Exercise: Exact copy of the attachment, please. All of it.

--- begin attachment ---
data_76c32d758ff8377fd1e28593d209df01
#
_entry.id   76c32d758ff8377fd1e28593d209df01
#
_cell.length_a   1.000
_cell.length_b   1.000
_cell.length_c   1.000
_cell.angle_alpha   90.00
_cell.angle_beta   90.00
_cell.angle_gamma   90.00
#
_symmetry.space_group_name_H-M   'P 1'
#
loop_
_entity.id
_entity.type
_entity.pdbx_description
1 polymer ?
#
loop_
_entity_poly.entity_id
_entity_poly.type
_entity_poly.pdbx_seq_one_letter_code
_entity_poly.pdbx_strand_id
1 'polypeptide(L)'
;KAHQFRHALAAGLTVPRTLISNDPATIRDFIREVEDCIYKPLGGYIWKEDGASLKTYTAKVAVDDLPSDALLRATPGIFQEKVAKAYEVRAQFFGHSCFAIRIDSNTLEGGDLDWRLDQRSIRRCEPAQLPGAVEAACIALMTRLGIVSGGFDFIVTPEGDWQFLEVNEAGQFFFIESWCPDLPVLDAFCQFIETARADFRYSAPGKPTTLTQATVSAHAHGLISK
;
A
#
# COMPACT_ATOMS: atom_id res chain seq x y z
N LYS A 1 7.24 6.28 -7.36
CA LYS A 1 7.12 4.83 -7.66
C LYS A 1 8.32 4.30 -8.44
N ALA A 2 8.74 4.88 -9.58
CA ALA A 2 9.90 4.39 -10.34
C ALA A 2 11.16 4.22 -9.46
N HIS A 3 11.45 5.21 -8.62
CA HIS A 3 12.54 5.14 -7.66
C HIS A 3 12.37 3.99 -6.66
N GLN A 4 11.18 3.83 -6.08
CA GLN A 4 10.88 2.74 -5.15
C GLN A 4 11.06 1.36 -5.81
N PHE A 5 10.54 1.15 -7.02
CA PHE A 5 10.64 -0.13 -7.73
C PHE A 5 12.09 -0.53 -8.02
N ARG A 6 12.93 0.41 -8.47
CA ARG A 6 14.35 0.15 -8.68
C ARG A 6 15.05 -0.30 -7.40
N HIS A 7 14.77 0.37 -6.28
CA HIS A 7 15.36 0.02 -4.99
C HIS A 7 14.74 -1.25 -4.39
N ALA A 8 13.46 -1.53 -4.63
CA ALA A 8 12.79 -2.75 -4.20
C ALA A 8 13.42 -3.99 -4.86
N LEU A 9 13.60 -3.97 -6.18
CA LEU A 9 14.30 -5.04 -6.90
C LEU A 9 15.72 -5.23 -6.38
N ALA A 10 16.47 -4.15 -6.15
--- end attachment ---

data_76c32d758ff8377fd1e28593d209df01
#
_entry.id   76c32d758ff8377fd1e28593d209df01
#
_cell.length_a   1.000
_cell.length_b   1.000
_cell.length_c   1.000
_cell.angle_alpha   90.00
_cell.angle_beta   90.00
_cell.angle_gamma   90.00
#
_symmetry.space_group_name_H-M   'P 1'
#
loop_
_entity.id
_entity.type
_entity.pdbx_description
1 polymer ?
#
loop_
_entity_poly.entity_id
_entity_poly.type
_entity_poly.pdbx_seq_one_letter_code
_entity_poly.pdbx_strand_id
1 'polypeptide(L)'
;KAHQFRHALAAGLTVPRTLISNDPATIRDFIREVEDCIYKPLGGYIWKEDGASLKTYTAKVAVDDLPSDALLRATPGIFQEKVAKAYEVRAQFFGHSCFAIRIDSNTLEGGDLDWRLDQRSIRRCEPAQLPGAVEAACIALMTRLGIVSGGFDFIVTPEGDWQFLEVNEAGQFFFIESWCPDLPVLDAFCQFIETARADFRYSAPGKPTTLTQATVSAHAHGLISK
;
A
#
# COMPACT_ATOMS: atom_id res chain seq x y z
N LYS A 1 7.24 6.28 -7.36
CA LYS A 1 7.12 4.83 -7.66
C LYS A 1 8.32 4.30 -8.44
N ALA A 2 8.74 4.88 -9.58
CA ALA A 2 9.90 4.39 -10.34
C ALA A 2 11.16 4.22 -9.46
N HIS A 3 11.45 5.21 -8.62
CA HIS A 3 12.54 5.14 -7.66
C HIS A 3 12.37 3.99 -6.66
N GLN A 4 11.18 3.83 -6.08
CA GLN A 4 10.88 2.74 -5.15
C GLN A 4 11.06 1.36 -5.81
N PHE A 5 10.54 1.15 -7.02
CA PHE A 5 10.64 -0.13 -7.73
C PHE A 5 12.09 -0.53 -8.02
N ARG A 6 12.93 0.41 -8.47
CA ARG A 6 14.35 0.15 -8.68
C ARG A 6 15.05 -0.30 -7.40
N HIS A 7 14.77 0.37 -6.28
CA HIS A 7 15.36 0.02 -4.99
C HIS A 7 14.74 -1.25 -4.39
N ALA A 8 13.46 -1.53 -4.63
CA ALA A 8 12.79 -2.75 -4.20
C ALA A 8 13.42 -3.99 -4.86
N LEU A 9 13.60 -3.97 -6.18
CA LEU A 9 14.30 -5.04 -6.90
C LEU A 9 15.72 -5.23 -6.38
N ALA A 10 16.47 -4.15 -6.15